Gov. Rick Scott announced the decision Wednesday afternoon, saying it means "400 more Floridians will be able to get a great job and provide for their families, which is a big win for Florida."...

  12. Florida, Arizona poised for surge of home buying baby boomers

    Real Estate

    Times Staff Writer

    Three Florida metros are among the top 10 markets likely to see an influx of baby boomer home buyers, the National Association of Realtors predicts.

    Tampa Bay didn't make the top cut, but it isn't far behind.

    Fort Myers, Orlando and Sarasota all rank in the top 10 among attractive markets for aging home buyers, according to research released Wednesday by the Realtors' group. Boise, Idaho, and Raleigh, N.C., were standouts. Rounding out the top group, which were not ranked in order, were Albuquerque, N.M.; Denver; Greenville, S.C.; Phoenix; and Tucson, Ariz....

  13. Report: Florida job growth fell 'significantly' in November


    Florida's job growth tumbled "significantly" in November, sliding more than 30 percent from the number of private sector jobs created in October, according to a report released Wednesday.

    Payroll processing company ADP estimated that Florida added 13,900 nongovernment jobs in November, down from 20,500 a month earlier.

    "In something of a surprise, New York was the only one of the large states with job gains greater than October," said Ahu Yildirmaz, vice president and head of the ADP Research Institute. "Gains in Texas were roughly flat, while jobs added in California and Florida were down significantly."...

  14. Citizens Property Insurance revamps criticized program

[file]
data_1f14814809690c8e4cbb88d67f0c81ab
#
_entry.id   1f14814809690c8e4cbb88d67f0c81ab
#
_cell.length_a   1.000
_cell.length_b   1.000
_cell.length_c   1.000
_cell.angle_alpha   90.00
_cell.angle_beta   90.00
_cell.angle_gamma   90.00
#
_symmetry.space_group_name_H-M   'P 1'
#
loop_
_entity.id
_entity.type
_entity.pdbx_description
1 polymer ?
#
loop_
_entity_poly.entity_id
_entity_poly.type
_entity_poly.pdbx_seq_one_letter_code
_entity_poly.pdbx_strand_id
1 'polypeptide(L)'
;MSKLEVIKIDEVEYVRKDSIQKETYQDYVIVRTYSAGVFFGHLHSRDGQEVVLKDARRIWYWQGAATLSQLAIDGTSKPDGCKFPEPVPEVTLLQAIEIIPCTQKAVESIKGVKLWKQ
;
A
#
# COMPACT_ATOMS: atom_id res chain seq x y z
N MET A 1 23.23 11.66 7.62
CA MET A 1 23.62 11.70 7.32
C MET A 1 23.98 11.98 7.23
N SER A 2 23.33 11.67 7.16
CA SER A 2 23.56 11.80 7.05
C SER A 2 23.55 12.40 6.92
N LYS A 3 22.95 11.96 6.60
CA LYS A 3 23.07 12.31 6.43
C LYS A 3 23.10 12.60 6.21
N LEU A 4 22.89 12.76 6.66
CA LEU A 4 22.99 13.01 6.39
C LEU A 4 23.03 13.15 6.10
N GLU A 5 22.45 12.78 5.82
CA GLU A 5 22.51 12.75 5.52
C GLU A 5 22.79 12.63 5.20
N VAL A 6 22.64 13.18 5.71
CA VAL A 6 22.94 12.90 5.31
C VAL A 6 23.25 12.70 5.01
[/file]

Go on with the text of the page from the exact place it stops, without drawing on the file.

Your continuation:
Reacting to harsh criticism, Citizens Property Insurance is revamping the way it pushes homeowners policies into the private market.

    The move comes a month after a Tampa Bay Times article detailed consumer complaints over how state-run Citizens was letting private insurers take policies out. Under the program, policyholders who are selected for a "takeout" have to fill out a form to opt out or their policy is automatically shifted to a new company....

  15. New York firm iQor moving its international headquarters to St. Petersburg

    Economic Development

    ST. PETERSBURG — A New York company with more than 32,000 employees worldwide is moving its international headquarters to downtown St. Petersburg.

    More than 100 employees of iQor U.S. are expected to move into three floors at the Tower at One Progress Plaza, 200 Central Ave., in January, the global outsourcing company said Tuesday.

    The news is a major score on several levels for economic development efforts: Not only does it retain and create high-wage jobs topping $84,000 on average in St. Petersburg, but it makes the city home to another multinational company, one that boasts more than $1.5 billion in annual revenues with locations in 17 countries....